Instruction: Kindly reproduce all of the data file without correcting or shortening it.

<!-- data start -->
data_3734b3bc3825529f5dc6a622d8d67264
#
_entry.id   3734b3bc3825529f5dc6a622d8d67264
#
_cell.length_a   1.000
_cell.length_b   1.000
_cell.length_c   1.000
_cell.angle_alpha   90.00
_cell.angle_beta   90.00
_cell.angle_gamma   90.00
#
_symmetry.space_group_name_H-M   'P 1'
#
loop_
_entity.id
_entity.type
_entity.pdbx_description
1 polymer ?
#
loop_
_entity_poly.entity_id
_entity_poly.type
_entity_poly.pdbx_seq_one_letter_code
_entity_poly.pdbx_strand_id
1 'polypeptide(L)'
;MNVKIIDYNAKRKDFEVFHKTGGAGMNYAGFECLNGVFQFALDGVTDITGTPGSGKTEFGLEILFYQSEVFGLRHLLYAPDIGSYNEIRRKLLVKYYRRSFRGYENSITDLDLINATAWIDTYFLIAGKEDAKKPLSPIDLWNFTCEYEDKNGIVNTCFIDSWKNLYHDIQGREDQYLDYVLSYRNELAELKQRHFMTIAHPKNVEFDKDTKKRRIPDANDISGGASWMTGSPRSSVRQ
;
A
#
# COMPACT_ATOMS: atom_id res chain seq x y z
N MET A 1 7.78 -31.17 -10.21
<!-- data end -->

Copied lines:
data_3734b3bc3825529f5dc6a622d8d67264
#
_entry.id   3734b3bc3825529f5dc6a622d8d67264
#
_cell.length_a   1.000
_cell.length_b   1.000
_cell.length_c   1.000
_cell.angle_alpha   90.00
_cell.angle_beta   90.00
_cell.angle_gamma   90.00
#
_symmetry.space_group_name_H-M   'P 1'
#
loop_
_entity.id
_entity.type
_entity.pdbx_description
1 polymer ?
#
loop_
_entity_poly.entity_id
_entity_poly.type
_entity_poly.pdbx_seq_one_letter_code
_entity_poly.pdbx_strand_id
1 'polypeptide(L)'
;MNVKIIDYNAKRKDFEVFHKTGGAGMNYAGFECLNGVFQFALDGVTDITGTPGSGKTEFGLEILFYQSEVFGLRHLLYAPDIGSYNEIRRKLLVKYYRRSFRGYENSITDLDLINATAWIDTYFLIAGKEDAKKPLSPIDLWNFTCEYEDKNGIVNTCFIDSWKNLYHDIQGREDQYLDYVLSYRNELAELKQRHFMTIAHPKNVEFDKDTKKRRIPDANDISGGASWMTGSPRSSVRQ
;
A
#
# COMPACT_ATOMS: atom_id res chain seq x y z
N MET A 1 7.78 -31.17 -10.21